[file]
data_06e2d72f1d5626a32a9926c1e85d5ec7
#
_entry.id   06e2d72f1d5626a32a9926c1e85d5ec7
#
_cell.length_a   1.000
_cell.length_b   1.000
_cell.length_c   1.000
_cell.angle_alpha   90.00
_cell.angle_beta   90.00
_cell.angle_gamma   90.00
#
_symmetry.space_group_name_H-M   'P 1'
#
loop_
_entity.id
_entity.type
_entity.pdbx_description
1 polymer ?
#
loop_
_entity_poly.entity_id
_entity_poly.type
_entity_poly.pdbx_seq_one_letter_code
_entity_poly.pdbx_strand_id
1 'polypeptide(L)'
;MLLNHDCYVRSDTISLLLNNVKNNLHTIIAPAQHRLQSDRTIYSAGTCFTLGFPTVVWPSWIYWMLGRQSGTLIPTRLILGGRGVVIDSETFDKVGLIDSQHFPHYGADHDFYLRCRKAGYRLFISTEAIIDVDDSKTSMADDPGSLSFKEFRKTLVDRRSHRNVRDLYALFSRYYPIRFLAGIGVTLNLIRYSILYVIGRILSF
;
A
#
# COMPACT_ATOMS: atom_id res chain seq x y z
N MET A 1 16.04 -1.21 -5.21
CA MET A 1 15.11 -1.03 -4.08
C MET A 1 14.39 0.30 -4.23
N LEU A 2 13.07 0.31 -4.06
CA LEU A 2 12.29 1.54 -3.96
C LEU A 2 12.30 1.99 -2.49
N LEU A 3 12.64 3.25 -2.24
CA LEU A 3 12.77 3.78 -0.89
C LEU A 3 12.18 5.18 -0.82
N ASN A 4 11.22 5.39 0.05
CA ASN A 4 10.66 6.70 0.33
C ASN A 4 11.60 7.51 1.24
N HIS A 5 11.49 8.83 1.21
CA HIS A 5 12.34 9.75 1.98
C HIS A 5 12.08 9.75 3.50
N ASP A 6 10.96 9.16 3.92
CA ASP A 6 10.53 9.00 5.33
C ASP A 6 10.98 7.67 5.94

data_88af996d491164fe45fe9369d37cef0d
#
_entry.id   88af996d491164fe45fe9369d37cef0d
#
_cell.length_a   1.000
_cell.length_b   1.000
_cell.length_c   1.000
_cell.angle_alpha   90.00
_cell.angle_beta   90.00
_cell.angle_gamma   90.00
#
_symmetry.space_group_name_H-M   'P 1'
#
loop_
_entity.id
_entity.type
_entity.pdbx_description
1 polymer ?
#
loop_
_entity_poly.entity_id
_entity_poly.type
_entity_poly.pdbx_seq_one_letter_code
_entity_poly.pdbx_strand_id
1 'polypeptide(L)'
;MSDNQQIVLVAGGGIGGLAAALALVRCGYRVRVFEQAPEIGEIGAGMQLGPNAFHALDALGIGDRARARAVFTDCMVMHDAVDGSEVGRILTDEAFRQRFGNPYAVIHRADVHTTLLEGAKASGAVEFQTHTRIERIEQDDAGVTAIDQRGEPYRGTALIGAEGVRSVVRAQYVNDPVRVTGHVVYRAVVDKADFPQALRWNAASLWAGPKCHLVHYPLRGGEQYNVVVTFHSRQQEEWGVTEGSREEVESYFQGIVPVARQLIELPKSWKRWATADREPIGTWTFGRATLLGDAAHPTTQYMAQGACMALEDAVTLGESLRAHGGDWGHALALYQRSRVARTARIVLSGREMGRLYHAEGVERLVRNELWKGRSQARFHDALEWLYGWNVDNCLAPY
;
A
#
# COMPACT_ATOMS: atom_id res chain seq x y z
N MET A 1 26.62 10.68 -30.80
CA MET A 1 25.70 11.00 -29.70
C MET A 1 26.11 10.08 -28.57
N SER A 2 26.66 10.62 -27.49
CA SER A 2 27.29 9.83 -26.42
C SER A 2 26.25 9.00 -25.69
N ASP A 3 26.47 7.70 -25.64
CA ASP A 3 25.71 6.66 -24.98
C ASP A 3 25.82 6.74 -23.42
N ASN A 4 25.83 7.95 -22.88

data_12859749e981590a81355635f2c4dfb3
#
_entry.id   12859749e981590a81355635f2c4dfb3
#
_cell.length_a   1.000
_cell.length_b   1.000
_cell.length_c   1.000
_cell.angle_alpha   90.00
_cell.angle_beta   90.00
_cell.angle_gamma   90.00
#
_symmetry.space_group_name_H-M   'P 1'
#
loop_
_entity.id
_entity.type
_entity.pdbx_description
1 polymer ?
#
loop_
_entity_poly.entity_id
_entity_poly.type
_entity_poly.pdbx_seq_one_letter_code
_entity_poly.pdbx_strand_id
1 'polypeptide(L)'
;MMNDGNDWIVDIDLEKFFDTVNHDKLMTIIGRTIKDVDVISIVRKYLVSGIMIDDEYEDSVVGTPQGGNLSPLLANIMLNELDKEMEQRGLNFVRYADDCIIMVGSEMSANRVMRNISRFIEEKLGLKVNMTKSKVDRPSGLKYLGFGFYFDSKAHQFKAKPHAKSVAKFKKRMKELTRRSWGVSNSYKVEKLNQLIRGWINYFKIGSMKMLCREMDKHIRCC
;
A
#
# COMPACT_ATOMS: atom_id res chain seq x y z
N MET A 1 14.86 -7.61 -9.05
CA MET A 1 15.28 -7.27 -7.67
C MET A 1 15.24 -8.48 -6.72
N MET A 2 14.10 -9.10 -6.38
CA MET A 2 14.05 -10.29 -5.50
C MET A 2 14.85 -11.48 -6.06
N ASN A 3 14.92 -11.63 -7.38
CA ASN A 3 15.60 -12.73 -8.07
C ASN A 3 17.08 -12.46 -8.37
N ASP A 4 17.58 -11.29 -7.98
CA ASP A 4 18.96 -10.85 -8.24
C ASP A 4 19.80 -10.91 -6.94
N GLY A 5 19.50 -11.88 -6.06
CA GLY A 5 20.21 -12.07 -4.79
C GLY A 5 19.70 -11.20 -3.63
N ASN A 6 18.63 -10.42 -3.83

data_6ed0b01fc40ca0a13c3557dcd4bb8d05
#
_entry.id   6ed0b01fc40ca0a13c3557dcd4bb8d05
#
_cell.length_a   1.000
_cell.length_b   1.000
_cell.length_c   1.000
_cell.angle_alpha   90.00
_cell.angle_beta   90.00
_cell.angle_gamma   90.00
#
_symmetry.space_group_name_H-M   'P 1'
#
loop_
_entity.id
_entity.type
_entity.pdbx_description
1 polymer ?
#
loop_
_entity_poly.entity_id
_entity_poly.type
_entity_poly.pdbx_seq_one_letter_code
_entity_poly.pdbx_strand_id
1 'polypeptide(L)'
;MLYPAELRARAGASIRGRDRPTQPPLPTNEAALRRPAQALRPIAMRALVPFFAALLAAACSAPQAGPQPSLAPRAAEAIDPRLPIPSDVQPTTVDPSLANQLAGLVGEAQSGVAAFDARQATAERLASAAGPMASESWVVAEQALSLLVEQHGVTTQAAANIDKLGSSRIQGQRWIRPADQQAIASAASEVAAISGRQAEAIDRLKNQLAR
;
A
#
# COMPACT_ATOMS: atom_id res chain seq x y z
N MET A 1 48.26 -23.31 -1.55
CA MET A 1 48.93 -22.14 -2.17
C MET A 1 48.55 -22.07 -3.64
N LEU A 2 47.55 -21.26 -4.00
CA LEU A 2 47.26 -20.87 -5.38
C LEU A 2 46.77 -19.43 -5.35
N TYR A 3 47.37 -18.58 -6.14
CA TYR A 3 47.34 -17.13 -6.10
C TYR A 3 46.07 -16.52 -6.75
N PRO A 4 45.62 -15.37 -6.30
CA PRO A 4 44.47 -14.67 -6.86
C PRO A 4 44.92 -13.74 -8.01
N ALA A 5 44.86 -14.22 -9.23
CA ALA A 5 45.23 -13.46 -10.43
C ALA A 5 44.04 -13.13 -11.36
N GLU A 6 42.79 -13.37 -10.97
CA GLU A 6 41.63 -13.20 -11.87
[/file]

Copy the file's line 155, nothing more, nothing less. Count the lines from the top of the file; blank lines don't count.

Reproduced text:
_entity_poly.entity_id